FWIW, I’m usually keen to jump on a Dave Roberts bandwagon, but I think this was the first game in a long time where he really made entirely defensible and reasonable decisions. After the game, Roberts was asked why he pulled Buehler after 89 pitches and he said he felt Buehler was gassed because he had worked especially hard. Buehler agreed with this assessment, and so does the data: Buehler averages 96-97 on the 4 seamer, but in this game he went extensive periods where he was sitting 98-99 (such as when he blew away the Braves in the 2nd inning after loading the bases), and by the 6th inning his FB was down to 94-95. He was exhausted, and it was correct to remove him

Treinen and Baez were both reasonable choices. Treinen’s been their most consistent reliever this year overall, and Baez is a good fit against the Braves; an extreme flyball pitcher in a park that plays big who relies on a changeup, the pitch that the Braves have been least effective against this year. Baez has failed in a lot of playoff moments, and as an extreme flyball pitcher he’s much better used when there aren’t already men on base.

I was a bit surprised to see Jansen in the 9th but I think they were correct to believe in his resurgence. The difference between the Jansen we saw in Game 5 and where he had been for the last 3 weeks was remarkable. Jansen’s pitch velocity and movement come and go together, and between some mechanical adjustments to get his delivery back in line and the adrenaline of his frustration, he has hit velocity in the last two games he hasn’t shown since 2017. The Kenley Jansen of a week ago was a legitimate thing to worry about – he was throwing 89 MPH 2 seamers and cutters with virtually no movement. Between the coaching to help fix his delivery and whatever extra adrenaline he’s found due to the circumstances and criticism, Jansen hasn’t thrown the ball like that in years.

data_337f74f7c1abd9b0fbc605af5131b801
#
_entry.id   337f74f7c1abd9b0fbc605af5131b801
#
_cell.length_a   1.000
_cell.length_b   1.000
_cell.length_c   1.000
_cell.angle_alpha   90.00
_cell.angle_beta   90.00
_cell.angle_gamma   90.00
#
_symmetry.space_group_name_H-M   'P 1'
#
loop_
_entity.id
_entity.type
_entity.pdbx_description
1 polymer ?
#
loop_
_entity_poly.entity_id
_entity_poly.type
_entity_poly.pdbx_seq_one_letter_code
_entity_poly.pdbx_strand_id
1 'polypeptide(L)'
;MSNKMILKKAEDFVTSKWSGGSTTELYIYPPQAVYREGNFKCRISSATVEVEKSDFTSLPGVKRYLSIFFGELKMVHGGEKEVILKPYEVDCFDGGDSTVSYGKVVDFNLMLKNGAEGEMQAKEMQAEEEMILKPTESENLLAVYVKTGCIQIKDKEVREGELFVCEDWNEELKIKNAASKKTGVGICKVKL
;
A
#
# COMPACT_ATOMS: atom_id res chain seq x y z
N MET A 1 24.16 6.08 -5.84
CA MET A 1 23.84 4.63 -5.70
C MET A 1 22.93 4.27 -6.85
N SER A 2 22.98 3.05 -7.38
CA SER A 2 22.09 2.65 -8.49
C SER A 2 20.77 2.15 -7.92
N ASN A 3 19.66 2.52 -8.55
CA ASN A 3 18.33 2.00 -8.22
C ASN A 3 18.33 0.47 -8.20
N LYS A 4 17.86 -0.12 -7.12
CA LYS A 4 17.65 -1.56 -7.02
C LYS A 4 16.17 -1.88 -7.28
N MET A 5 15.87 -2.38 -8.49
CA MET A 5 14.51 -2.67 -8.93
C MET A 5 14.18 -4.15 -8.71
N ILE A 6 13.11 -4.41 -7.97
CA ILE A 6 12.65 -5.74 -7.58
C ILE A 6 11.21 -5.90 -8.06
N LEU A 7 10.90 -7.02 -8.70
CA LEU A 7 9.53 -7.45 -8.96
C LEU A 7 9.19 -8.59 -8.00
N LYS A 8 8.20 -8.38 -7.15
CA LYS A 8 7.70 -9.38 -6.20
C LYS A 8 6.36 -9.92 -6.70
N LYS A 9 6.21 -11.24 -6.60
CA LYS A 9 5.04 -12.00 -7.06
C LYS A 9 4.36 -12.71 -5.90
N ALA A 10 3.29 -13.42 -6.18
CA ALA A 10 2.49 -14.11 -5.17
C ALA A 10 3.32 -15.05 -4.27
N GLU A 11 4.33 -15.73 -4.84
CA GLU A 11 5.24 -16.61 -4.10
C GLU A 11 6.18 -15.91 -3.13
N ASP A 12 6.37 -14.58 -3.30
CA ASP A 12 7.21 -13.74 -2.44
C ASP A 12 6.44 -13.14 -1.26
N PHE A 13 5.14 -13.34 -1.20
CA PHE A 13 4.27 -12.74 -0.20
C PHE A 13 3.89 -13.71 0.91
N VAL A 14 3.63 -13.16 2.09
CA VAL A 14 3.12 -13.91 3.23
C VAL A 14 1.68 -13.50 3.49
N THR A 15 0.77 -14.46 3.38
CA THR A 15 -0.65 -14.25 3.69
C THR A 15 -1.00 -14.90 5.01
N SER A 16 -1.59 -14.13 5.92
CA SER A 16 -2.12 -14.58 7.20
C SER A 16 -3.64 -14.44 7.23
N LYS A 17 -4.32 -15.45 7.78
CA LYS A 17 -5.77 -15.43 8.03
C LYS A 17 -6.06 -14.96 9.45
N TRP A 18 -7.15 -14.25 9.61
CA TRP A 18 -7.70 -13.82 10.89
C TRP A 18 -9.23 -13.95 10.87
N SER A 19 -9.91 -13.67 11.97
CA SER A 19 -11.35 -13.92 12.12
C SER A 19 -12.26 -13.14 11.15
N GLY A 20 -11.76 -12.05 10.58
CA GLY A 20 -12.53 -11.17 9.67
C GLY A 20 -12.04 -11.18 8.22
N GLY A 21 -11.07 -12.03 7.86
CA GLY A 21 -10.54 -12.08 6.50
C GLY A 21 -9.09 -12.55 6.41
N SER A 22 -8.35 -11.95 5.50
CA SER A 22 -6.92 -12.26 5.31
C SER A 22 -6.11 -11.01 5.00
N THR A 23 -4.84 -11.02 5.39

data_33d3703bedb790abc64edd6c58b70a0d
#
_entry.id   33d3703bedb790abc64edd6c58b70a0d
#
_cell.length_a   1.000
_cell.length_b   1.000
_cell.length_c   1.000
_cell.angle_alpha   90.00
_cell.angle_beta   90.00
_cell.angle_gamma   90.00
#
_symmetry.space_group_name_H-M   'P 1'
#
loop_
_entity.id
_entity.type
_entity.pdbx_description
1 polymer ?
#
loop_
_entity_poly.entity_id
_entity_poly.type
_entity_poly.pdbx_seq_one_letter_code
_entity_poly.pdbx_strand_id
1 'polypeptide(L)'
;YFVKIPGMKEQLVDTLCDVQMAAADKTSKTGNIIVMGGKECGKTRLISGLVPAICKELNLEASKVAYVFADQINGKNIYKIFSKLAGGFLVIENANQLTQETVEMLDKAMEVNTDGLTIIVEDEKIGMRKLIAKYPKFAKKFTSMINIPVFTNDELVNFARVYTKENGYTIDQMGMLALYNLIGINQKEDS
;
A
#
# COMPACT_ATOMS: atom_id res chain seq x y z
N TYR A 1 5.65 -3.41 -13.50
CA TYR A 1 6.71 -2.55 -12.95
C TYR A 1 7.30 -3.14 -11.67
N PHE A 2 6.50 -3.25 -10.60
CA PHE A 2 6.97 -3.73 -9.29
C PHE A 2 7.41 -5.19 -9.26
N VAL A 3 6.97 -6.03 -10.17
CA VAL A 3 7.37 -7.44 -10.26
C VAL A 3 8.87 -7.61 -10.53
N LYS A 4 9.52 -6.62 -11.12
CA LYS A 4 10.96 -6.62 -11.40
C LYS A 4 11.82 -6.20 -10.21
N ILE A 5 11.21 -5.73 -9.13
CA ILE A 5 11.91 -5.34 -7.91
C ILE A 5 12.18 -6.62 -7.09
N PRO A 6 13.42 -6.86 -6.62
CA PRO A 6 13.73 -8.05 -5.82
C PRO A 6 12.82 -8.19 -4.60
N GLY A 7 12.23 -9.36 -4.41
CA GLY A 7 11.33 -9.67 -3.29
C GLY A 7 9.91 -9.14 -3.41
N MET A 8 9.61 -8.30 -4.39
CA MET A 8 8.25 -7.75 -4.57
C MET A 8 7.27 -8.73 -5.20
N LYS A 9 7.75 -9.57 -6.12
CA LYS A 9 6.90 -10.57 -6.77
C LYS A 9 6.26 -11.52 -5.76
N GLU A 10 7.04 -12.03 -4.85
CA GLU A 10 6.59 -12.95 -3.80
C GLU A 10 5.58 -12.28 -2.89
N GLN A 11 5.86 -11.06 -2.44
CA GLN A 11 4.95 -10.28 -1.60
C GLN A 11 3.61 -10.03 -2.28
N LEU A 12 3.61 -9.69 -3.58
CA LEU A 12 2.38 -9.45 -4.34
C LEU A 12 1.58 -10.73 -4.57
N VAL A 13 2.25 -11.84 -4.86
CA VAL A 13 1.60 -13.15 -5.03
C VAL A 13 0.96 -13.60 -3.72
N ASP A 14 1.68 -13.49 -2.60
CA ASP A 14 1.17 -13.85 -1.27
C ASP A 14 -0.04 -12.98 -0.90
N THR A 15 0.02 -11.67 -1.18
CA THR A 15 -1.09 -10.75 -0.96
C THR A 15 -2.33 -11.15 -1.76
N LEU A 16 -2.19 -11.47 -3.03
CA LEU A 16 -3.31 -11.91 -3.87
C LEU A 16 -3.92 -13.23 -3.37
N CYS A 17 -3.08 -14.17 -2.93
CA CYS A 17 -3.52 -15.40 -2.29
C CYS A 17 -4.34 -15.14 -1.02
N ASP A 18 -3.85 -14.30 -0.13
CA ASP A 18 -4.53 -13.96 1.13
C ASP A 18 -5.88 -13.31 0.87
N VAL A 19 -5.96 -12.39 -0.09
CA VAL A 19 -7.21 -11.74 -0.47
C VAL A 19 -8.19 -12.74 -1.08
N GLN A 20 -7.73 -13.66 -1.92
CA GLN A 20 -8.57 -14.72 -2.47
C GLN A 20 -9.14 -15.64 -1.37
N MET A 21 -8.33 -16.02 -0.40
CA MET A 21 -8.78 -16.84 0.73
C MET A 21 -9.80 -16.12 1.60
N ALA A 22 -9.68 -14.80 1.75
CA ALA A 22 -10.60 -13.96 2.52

When you are in an elimination scenario, you have to use your guys. You can’t save Jansen for a game 7 that may not happen and, if it happens, may not also be a close game. You also know you’ll have a bunch of starting pitchers available to pitch in game 7 that aren’t as available in game 6. You’ll see May, Urias, Gonsolin, and maybe even Kershaw here in Game 7 tonight. The Dodgers didn’t want to use any of those guys yesterday. You have to use good pitchers with a 2 run lead in an elimination game, and the Dodgers did exactly that.

There’s lots of reasons to bag on Dave Roberts, but his decisions in this game weren’t bad. It’s probably the first high stakes playoff game in years where his decisions have been entirely reasonable and sensical.

Treinen’s probably not available today; otherwise, I’d expect every pitcher on the Dodgers besides Buehler to potentially be available, with Kershaw the least available, because he lines up to start WS Game 1 if they win, and none of the other starters will.